Pass Your Next Inspection: 5 Critical Food Safety and Sanitation Tips


An ounce of prevention is worth a pound of cure, as Ben Franklin once said. Making steps to prevent a problem before it becomes uncontrollable is key to a successful future. When it comes to food safety and sanitation, preventing critical mistakes should be your first step.

Keep reading to learn 5 essential tips to help you pass your next inspection in your production facility.

5 Tips For Proper Food Safety And Sanitation

According to the U.S. Department of Health & Human Services, there are 48 million cases of food borne illnesses per year, which is the equivalent of 1 in 6 Americans. Understanding proper food handling and protocol can prevent a significant amount of these cases.

1Teach Proper Hygiene and Sanitation Methods

Employees should know the proper protocols and hygiene methods in order to upkeep safety. Proper hand washing, storage, packaging, and behavior are all important aspects of preventing the spread of contains through food.

Most important is creating a culture built around food safety. Employees should understand the financial impact of poor food safety and sanitation has on the overall functioning of the business. Requiring everyone who comes in contact with food to undergo a food safety certification process is a simple way of assuring wide-spread compliance.

2Avoid Cross-Contamination

Cross-contamination is a serious offense when it comes to food safety. Cross-contamination happens when food-handlers do not wash their hands or change their gloves when switching activities, using equipment multiple times without cleaning or sterilization in between. This promotes the spread of disease as well as allergens.

3Have a Food Safety Plan

Employees know the proper steps to take to prepare for inspection such as an SQF audit. An audit can make or break a facility. Without a detailed food safety plan, you could be looking at months of correcting problems.

There are many regulations, policies, and rules that one must remember in order to run a facility at peak efficiency and safety. It is a good idea to have all of the procedures for day-to-day operations, as well as pre-audit and inspection day plans, written down and available for all employees.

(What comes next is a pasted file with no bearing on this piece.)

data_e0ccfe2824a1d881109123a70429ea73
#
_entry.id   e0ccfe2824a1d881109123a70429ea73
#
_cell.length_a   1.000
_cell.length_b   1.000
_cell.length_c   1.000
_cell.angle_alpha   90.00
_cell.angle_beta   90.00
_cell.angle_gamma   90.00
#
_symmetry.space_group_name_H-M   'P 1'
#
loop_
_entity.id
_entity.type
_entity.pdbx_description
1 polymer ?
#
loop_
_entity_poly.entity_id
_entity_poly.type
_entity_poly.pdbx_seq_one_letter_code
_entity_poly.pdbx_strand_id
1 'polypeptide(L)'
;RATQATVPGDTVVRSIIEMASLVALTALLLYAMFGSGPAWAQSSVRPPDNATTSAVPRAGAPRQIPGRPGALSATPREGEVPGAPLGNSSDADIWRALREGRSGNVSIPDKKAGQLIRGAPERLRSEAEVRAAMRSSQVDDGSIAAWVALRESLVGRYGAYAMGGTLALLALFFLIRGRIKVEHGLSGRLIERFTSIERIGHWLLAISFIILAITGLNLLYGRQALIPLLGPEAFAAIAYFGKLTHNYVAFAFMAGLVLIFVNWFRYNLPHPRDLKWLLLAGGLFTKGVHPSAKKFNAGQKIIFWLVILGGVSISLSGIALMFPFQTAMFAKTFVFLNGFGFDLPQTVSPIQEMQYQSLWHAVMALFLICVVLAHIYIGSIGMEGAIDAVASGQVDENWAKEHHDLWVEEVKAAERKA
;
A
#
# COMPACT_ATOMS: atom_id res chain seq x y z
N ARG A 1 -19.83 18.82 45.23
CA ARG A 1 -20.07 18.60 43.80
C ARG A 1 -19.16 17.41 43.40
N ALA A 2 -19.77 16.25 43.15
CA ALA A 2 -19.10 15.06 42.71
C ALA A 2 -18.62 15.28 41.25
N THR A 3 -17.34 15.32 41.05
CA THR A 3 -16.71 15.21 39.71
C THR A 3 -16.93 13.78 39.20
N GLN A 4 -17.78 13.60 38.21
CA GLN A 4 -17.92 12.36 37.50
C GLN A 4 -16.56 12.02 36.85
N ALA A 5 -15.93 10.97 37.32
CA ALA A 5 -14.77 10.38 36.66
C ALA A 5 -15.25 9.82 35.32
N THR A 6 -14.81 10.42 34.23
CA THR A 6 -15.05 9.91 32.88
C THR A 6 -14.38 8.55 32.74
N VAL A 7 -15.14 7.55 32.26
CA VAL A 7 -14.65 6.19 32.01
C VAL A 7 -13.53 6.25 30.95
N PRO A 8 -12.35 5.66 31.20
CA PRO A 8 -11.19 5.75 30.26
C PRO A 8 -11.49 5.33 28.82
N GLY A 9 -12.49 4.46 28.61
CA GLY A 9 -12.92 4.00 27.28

In the stress of these moments, it’s easy to make “minor” mistakes. However, those small mistakes add up and could cost money and time to fix.

4Use Chemicals Properly

Chemicals and industrial-strength cleaners are an essential part of everyday operations. Employees should know what to clean, how to sanitize, and where to use chemicals. There’s a difference between disinfecting, sanitizing, sterilizing, and cleaning, all of which are important to know.

Some chemicals are temperature sensitive or need to remain on a surface for 5 or more minutes to efficiently sanitize or disinfect an area.

5Pest Control

The FDA has strict guidelines that facilities must maintain to minimize the risk of pests invading the food storage or handling areas. Pests, dead and alive, are often significant problems for food plants. If inspectors find evidence of pests or that pests could contaminate the area, this could lead to a failing grade.

Food Safety Made Easy

Food safety and sanitation is a top priority in order to prevent the spread of disease and contagions. Employees should know the best practices to stay safe and prepare for an audit. Remember an ounce of prevention is worth a pound of cure.

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